The poll released Wednesday shows Biden with the support of more than half of registered voters – 52 percent – while Trump came in with 41 percent support. That’s a 2-point increase for Biden from a Monmouth poll tracking released in May while the president’s support remained stagnant.
The poll comes at a tumultuous time for Trump’s presidency and for the country. Not only does the coronavirus pandemic continue to pose a threat to public health, but widespread civil unrest over racial injustice and police brutality has broken out in recent days, igniting demonstrations nationwide and, in some cases, clashes between protesters and police.
Trump also continues to take damage from his handling of the coronavirus pandemic. The number of voters who said that his response to the outbreak makes his reelection in November less likely jumped 7 points since April to 38 percent, while the number who said he is more likely to win a second term plunged 9 points to 18 percent.
More voters also appear to have faith in Biden’s ability to manage race relations as president than Trump’s. Fifty-two percent said that Biden is better prepared to do so, while 40 percent said Trump is.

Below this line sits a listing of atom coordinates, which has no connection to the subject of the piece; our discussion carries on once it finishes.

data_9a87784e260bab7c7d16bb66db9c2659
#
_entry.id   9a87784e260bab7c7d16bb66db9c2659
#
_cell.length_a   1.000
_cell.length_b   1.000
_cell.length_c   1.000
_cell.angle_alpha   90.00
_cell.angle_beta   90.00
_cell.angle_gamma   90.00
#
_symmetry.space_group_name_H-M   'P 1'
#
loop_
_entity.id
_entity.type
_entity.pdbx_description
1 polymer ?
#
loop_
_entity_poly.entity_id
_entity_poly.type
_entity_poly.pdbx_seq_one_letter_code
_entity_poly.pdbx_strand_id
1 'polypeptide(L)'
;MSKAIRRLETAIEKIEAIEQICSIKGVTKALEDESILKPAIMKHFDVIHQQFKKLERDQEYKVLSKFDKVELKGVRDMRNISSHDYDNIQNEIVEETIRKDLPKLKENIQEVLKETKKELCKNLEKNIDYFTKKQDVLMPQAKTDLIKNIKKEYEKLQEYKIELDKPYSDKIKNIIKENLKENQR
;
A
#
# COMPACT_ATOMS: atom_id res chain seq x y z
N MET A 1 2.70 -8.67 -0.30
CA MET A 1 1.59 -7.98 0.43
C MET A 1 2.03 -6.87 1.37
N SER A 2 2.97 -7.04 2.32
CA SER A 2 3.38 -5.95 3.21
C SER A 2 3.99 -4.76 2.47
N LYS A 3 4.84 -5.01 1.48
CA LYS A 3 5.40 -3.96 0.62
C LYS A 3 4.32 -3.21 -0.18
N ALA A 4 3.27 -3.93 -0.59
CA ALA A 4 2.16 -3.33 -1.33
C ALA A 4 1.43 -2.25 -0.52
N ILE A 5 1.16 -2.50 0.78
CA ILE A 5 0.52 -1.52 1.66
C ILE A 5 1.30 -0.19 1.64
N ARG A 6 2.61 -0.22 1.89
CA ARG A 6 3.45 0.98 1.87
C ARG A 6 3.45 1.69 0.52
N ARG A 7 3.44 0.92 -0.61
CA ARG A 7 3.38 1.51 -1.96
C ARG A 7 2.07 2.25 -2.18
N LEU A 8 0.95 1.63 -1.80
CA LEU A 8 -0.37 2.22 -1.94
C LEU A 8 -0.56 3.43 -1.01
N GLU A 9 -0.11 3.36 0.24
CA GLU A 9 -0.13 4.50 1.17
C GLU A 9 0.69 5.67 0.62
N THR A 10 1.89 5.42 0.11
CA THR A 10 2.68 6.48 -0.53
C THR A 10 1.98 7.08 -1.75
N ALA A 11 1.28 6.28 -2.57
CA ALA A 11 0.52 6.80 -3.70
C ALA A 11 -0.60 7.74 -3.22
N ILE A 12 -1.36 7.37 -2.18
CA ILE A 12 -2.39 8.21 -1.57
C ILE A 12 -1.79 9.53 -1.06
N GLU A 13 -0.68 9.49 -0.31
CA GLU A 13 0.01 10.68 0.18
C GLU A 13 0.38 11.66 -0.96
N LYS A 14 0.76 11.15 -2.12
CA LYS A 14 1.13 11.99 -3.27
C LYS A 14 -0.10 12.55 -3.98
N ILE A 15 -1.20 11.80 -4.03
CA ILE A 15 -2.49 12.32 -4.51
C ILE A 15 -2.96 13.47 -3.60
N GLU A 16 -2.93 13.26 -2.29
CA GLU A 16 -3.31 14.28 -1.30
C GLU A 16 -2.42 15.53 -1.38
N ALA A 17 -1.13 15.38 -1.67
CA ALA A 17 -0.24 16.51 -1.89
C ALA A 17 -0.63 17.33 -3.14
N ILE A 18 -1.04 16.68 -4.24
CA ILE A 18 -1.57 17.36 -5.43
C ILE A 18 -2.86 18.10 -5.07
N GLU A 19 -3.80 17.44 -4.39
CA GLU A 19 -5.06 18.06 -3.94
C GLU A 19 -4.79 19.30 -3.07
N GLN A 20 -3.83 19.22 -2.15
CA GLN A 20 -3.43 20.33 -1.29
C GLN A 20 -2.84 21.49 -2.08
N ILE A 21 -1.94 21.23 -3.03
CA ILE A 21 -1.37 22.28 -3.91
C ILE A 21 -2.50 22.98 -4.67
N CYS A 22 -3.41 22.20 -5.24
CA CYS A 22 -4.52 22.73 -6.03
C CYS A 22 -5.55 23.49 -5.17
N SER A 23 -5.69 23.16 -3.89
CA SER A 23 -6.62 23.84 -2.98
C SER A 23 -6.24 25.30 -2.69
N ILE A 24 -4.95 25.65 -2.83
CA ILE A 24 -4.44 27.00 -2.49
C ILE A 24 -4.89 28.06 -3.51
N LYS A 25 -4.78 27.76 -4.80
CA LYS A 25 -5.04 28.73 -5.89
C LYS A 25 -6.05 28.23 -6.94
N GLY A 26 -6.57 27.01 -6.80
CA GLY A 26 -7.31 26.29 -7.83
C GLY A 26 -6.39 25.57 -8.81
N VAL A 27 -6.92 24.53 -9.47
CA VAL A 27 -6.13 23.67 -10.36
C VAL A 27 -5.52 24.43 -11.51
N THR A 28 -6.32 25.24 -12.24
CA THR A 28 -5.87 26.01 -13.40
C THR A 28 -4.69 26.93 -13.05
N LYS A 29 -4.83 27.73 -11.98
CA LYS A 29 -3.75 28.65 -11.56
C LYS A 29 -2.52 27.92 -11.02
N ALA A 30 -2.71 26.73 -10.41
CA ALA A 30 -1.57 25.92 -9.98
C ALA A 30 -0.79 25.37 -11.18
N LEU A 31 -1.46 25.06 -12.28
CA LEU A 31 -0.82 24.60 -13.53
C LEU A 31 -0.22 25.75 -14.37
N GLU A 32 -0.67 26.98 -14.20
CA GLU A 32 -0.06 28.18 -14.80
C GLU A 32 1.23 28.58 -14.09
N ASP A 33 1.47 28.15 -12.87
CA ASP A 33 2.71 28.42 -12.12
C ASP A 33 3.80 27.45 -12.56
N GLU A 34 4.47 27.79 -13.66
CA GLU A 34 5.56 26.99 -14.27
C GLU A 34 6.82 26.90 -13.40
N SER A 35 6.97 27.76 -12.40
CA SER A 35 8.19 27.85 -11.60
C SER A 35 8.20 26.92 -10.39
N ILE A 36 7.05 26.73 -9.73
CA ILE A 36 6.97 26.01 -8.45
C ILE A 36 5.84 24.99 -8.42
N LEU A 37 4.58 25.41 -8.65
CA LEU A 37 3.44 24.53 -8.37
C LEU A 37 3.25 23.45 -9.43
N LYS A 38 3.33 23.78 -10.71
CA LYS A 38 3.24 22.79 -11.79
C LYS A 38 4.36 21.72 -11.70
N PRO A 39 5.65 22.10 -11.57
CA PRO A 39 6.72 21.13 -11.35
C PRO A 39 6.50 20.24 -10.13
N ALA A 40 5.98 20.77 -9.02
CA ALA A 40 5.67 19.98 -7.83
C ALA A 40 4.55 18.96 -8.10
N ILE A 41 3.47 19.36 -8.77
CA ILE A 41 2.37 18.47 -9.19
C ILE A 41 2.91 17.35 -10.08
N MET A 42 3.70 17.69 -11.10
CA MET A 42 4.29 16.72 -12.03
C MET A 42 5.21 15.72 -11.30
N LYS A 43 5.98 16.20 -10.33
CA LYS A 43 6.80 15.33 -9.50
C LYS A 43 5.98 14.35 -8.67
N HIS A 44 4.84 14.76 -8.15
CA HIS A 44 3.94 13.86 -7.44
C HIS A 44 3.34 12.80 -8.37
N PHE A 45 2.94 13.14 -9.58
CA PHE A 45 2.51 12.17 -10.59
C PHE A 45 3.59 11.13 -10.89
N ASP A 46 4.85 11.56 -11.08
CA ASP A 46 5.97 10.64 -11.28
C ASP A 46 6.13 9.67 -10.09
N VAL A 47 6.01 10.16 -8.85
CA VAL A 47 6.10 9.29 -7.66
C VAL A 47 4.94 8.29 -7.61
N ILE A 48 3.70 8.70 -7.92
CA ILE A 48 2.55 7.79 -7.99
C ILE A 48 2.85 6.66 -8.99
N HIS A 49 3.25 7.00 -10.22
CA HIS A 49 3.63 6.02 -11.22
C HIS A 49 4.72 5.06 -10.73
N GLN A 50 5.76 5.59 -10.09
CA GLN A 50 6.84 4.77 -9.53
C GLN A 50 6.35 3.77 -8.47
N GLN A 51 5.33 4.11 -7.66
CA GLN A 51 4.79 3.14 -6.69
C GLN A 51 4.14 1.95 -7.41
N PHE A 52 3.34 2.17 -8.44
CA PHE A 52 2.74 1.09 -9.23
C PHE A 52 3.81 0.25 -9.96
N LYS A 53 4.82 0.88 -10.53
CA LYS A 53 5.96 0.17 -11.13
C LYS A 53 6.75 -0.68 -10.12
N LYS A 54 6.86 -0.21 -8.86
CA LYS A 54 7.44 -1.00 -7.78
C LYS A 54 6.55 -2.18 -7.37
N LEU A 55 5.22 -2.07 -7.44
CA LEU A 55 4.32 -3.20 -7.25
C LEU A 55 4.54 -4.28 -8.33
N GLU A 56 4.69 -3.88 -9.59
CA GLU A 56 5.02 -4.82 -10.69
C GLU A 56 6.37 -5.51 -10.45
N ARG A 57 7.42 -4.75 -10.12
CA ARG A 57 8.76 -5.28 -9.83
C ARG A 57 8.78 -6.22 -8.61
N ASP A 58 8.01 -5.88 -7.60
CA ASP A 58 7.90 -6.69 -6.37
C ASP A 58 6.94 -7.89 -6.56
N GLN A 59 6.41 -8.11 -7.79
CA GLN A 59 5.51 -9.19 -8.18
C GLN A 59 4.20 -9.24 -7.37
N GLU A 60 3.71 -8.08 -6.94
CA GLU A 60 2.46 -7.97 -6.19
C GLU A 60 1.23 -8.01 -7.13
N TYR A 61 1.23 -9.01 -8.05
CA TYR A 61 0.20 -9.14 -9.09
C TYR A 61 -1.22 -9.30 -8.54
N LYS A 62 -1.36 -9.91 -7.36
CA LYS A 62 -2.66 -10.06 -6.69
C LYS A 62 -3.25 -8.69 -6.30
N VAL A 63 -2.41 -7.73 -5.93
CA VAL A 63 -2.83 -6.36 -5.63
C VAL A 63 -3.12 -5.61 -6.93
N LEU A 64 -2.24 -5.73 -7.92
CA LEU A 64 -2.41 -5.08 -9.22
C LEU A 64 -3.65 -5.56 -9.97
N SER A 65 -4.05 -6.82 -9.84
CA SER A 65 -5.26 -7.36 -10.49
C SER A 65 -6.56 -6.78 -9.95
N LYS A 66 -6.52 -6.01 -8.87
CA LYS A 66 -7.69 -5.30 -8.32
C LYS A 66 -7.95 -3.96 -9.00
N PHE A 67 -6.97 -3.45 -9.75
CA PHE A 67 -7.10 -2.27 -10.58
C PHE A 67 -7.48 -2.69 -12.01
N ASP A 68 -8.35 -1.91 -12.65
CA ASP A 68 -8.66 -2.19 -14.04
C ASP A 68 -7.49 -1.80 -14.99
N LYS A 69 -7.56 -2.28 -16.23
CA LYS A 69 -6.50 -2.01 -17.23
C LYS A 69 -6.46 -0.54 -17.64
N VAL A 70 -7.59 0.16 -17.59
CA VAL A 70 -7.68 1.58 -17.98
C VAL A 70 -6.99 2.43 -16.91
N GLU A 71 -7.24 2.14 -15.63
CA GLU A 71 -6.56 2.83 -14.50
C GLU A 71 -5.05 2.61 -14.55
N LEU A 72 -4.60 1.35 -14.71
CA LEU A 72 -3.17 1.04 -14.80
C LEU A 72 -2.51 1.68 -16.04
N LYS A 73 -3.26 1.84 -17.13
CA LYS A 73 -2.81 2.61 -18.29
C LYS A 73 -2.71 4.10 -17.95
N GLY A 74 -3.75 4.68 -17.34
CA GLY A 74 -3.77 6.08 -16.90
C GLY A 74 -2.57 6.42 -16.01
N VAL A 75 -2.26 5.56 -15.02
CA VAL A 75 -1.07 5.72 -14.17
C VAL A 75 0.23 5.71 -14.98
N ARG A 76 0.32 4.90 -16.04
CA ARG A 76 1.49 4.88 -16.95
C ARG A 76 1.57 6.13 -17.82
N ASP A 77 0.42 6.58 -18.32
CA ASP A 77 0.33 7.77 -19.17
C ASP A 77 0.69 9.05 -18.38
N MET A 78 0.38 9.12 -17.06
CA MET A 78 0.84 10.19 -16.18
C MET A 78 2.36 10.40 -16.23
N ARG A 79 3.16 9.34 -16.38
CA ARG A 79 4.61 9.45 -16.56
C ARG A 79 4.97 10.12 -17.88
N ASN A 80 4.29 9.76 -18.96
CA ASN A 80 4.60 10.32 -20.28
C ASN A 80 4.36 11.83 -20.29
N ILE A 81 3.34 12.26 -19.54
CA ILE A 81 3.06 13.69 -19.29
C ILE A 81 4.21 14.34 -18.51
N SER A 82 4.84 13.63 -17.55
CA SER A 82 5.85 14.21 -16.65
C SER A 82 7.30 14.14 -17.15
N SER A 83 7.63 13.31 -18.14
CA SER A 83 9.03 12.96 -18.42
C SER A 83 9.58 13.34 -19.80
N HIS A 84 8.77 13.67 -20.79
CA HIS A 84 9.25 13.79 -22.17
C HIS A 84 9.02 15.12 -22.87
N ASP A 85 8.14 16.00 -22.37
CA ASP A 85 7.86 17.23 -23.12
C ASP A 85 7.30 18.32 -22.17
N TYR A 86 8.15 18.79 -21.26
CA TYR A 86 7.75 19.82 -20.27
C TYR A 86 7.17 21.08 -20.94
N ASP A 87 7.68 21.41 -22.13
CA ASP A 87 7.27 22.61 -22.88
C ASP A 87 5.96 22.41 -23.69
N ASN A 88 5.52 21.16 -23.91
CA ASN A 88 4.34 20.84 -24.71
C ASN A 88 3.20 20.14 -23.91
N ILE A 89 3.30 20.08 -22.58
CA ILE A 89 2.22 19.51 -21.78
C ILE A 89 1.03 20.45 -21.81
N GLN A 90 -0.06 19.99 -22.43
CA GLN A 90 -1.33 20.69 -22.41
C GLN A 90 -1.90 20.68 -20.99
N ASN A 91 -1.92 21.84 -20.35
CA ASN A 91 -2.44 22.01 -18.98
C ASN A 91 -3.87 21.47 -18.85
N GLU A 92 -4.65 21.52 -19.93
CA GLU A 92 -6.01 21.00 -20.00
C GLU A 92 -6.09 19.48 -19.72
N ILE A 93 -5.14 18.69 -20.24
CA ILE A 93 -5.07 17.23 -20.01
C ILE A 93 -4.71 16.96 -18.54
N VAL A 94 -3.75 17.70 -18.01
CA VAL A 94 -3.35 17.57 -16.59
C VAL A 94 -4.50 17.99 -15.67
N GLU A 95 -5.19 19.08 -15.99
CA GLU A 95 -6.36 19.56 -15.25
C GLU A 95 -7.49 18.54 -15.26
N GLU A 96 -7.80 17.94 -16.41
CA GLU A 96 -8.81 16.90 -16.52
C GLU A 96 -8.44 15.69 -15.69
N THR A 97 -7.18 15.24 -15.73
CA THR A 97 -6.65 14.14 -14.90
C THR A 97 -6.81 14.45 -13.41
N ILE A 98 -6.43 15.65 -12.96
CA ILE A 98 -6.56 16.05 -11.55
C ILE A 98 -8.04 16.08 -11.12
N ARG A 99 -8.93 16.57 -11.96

Trump has faced intense scrutiny over his handling of protests in recent days, especially after police aggressively dispersed protesters from the area surrounding the White House on Monday in order to pave the way for Trump to visit a nearby church for a photo op.
He has sought to crack down on the protests, even threatening to deploy active-duty military personnel.
Patrick Murray, the director of the Monmouth University Polling Institute, said that for now, the election is likely to be a referendum on Trump’s tenure in office and his handling of the recent crises.
“The race continues to be largely a referendum on the incumbent,” Murray said. “The initial reaction to ongoing racial unrest in the country suggests that most voters feel Trump is not handling the situation all that well.”
The Monmouth University poll is based on responses from 742 registered voters interviewed by telephone from May 28-June 1. It has a margin of error of 3.6 percentage points.